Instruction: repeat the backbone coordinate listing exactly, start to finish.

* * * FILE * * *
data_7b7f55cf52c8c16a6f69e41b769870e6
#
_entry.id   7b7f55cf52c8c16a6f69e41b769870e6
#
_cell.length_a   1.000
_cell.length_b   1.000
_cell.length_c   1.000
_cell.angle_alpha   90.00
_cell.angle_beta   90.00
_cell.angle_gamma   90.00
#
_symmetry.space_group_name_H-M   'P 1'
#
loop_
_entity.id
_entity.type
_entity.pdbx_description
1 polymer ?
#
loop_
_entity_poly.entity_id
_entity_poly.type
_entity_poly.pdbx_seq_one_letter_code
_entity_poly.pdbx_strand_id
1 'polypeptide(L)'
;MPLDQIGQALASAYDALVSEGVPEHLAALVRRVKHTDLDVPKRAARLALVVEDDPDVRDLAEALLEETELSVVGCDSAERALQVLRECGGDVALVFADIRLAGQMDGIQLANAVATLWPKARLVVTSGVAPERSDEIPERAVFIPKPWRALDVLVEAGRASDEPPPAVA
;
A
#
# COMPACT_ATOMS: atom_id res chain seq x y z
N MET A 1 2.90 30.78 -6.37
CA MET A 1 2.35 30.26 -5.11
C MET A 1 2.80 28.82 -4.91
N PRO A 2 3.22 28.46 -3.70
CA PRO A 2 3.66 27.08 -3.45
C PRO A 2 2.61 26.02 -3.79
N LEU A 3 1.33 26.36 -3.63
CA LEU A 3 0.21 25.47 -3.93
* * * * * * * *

data_7b7f55cf52c8c16a6f69e41b769870e6
#
_entry.id   7b7f55cf52c8c16a6f69e41b769870e6
#
_cell.length_a   1.000
_cell.length_b   1.000
_cell.length_c   1.000
_cell.angle_alpha   90.00
_cell.angle_beta   90.00
_cell.angle_gamma   90.00
#
_symmetry.space_group_name_H-M   'P 1'
#
loop_
_entity.id
_entity.type
_entity.pdbx_description
1 polymer ?
#
loop_
_entity_poly.entity_id
_entity_poly.type
_entity_poly.pdbx_seq_one_letter_code
_entity_poly.pdbx_strand_id
1 'polypeptide(L)'
;MPLDQIGQALASAYDALVSEGVPEHLAALVRRVKHTDLDVPKRAARLALVVEDDPDVRDLAEALLEETELSVVGCDSAERALQVLRECGGDVALVFADIRLAGQMDGIQLANAVATLWPKARLVVTSGVAPERSDEIPERAVFIPKPWRALDVLVEAGRASDEPPPAVA
;
A
#
# COMPACT_ATOMS: atom_id res chain seq x y z
N MET A 1 2.90 30.78 -6.37
CA MET A 1 2.35 30.26 -5.11
C MET A 1 2.80 28.82 -4.91
N PRO A 2 3.22 28.46 -3.70
CA PRO A 2 3.66 27.08 -3.45
C PRO A 2 2.61 26.02 -3.79
N LEU A 3 1.33 26.36 -3.63
CA LEU A 3 0.21 25.47 -3.93